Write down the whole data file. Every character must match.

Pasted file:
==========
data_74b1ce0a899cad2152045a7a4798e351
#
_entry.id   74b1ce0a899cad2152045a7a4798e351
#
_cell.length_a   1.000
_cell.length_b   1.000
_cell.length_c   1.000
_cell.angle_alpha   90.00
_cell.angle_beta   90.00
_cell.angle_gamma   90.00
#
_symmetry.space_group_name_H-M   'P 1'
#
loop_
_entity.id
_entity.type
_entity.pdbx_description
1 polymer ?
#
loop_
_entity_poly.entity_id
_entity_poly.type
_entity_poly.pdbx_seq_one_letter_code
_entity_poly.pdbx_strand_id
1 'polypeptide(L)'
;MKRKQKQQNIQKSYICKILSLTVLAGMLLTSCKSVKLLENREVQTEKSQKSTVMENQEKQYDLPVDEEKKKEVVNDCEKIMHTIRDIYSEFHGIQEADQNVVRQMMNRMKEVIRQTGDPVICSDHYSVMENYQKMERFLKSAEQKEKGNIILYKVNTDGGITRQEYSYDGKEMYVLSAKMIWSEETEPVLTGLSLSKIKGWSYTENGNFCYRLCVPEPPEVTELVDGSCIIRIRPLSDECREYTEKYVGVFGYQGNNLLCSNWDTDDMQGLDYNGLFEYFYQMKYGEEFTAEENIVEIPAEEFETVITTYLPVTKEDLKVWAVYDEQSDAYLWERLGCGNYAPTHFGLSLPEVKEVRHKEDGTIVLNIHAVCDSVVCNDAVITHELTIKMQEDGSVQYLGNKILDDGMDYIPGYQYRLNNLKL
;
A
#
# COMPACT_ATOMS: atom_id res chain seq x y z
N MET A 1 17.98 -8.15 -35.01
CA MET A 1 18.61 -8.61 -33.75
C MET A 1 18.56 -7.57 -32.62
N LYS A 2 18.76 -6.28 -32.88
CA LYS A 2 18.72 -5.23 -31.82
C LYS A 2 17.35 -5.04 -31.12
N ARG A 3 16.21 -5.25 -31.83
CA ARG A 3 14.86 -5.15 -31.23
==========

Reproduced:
data_74b1ce0a899cad2152045a7a4798e351
#
_entry.id   74b1ce0a899cad2152045a7a4798e351
#
_cell.length_a   1.000
_cell.length_b   1.000
_cell.length_c   1.000
_cell.angle_alpha   90.00
_cell.angle_beta   90.00
_cell.angle_gamma   90.00
#
_symmetry.space_group_name_H-M   'P 1'
#
loop_
_entity.id
_entity.type
_entity.pdbx_description
1 polymer ?
#
loop_
_entity_poly.entity_id
_entity_poly.type
_entity_poly.pdbx_seq_one_letter_code
_entity_poly.pdbx_strand_id
1 'polypeptide(L)'
;MKRKQKQQNIQKSYICKILSLTVLAGMLLTSCKSVKLLENREVQTEKSQKSTVMENQEKQYDLPVDEEKKKEVVNDCEKIMHTIRDIYSEFHGIQEADQNVVRQMMNRMKEVIRQTGDPVICSDHYSVMENYQKMERFLKSAEQKEKGNIILYKVNTDGGITRQEYSYDGKEMYVLSAKMIWSEETEPVLTGLSLSKIKGWSYTENGNFCYRLCVPEPPEVTELVDGSCIIRIRPLSDECREYTEKYVGVFGYQGNNLLCSNWDTDDMQGLDYNGLFEYFYQMKYGEEFTAEENIVEIPAEEFETVITTYLPVTKEDLKVWAVYDEQSDAYLWERLGCGNYAPTHFGLSLPEVKEVRHKEDGTIVLNIHAVCDSVVCNDAVITHELTIKMQEDGSVQYLGNKILDDGMDYIPGYQYRLNNLKL
;
A
#
# COMPACT_ATOMS: atom_id res chain seq x y z
N MET A 1 17.98 -8.15 -35.01
CA MET A 1 18.61 -8.61 -33.75
C MET A 1 18.56 -7.57 -32.62
N LYS A 2 18.76 -6.28 -32.88
CA LYS A 2 18.72 -5.23 -31.82
C LYS A 2 17.35 -5.04 -31.12
N ARG A 3 16.21 -5.25 -31.83
CA ARG A 3 14.86 -5.15 -31.23